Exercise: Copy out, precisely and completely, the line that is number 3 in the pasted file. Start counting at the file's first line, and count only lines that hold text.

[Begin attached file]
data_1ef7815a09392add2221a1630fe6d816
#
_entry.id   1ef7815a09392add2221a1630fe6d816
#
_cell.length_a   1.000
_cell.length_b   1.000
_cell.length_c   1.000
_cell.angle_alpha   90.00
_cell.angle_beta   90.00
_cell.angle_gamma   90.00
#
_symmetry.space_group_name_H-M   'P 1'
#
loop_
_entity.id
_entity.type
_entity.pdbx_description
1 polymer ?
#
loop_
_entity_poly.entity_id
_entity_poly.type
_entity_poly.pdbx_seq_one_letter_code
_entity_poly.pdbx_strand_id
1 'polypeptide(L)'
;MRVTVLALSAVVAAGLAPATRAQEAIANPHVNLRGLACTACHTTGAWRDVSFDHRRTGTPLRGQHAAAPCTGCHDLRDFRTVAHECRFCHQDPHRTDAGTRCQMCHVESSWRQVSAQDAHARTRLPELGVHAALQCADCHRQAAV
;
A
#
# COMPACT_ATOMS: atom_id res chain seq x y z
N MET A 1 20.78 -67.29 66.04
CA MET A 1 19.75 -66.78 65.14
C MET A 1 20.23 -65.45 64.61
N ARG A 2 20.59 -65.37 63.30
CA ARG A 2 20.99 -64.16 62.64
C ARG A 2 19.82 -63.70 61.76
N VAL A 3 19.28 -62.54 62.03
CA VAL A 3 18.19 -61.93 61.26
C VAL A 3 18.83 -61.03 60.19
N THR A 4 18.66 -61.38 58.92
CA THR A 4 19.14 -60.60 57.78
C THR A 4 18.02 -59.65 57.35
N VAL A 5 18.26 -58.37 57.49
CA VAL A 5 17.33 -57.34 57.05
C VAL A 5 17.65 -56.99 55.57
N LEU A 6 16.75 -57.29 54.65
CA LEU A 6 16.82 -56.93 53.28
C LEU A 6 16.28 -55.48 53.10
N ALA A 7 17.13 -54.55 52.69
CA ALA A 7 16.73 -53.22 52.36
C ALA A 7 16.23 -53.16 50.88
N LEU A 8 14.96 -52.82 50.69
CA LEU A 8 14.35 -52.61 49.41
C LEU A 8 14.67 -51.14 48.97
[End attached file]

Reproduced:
_entry.id   1ef7815a09392add2221a1630fe6d816